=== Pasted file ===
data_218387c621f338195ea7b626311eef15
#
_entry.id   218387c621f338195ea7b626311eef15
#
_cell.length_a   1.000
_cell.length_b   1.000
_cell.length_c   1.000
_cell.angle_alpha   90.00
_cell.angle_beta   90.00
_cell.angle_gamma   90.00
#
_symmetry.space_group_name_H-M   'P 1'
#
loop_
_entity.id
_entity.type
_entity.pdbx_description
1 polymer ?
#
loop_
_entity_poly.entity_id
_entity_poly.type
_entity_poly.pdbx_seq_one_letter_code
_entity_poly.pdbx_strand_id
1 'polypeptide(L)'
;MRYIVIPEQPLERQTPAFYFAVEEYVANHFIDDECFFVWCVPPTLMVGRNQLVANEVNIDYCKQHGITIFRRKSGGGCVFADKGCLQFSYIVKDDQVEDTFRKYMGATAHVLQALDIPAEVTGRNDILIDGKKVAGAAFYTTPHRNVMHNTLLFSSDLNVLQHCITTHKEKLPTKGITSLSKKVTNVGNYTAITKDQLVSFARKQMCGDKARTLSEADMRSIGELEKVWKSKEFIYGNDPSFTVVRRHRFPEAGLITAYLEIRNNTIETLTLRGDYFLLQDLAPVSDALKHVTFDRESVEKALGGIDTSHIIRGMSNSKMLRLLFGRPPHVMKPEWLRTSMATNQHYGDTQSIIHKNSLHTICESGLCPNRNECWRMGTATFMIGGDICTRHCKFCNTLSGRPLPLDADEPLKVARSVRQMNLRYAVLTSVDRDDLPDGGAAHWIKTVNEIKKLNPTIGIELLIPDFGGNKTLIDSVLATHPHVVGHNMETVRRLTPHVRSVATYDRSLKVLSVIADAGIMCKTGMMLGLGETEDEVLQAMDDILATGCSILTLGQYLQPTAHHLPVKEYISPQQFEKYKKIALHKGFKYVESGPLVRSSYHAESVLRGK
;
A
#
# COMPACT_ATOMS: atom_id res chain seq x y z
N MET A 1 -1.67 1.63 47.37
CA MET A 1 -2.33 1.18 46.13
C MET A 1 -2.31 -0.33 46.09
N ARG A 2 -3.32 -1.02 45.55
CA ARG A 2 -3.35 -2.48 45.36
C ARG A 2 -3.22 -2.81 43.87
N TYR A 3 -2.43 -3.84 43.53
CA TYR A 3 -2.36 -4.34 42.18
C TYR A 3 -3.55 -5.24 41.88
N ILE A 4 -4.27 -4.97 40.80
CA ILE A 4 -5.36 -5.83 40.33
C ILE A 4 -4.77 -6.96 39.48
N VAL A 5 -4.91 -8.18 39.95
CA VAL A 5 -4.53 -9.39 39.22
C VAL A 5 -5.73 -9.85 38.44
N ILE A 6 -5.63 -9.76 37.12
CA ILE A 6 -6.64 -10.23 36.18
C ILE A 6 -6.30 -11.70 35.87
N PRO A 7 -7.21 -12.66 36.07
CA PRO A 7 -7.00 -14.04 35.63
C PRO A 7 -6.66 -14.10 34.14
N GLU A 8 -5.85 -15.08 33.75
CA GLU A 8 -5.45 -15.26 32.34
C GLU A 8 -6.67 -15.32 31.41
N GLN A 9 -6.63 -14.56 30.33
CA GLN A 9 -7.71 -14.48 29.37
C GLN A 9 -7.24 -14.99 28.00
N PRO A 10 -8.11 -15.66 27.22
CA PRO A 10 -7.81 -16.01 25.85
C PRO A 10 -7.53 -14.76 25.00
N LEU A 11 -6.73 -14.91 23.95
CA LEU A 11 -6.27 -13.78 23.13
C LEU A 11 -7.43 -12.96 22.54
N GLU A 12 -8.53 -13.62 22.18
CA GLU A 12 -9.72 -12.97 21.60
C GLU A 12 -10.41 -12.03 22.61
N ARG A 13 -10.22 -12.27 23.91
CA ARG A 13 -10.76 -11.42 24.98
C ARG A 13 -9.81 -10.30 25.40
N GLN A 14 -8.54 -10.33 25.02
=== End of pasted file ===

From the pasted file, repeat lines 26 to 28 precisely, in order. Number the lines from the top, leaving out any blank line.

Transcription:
;MRYIVIPEQPLERQTPAFYFAVEEYVANHFIDDECFFVWCVPPTLMVGRNQLVANEVNIDYCKQHGITIFRRKSGGGCVFADKGCLQFSYIVKDDQVEDTFRKYMGATAHVLQALDIPAEVTGRNDILIDGKKVAGAAFYTTPHRNVMHNTLLFSSDLNVLQHCITTHKEKLPTKGITSLSKKVTNVGNYTAITKDQLVSFARKQMCGDKARTLSEADMRSIGELEKVWKSKEFIYGNDPSFTVVRRHRFPEAGLITAYLEIRNNTIETLTLRGDYFLLQDLAPVSDALKHVTFDRESVEKALGGIDTSHIIRGMSNSKMLRLLFGRPPHVMKPEWLRTSMATNQHYGDTQSIIHKNSLHTICESGLCPNRNECWRMGTATFMIGGDICTRHCKFCNTLSGRPLPLDADEPLKVARSVRQMNLRYAVLTSVDRDDLPDGGAAHWIKTVNEIKKLNPTIGIELLIPDFGGNKTLIDSVLATHPHVVGHNMETVRRLTPHVRSVATYDRSLKVLSVIADAGIMCKTGMMLGLGETEDEVLQAMDDILATGCSILTLGQYLQPTAHHLPVKEYISPQQFEKYKKIALHKGFKYVESGPLVRSSYHAESVLRGK
;
A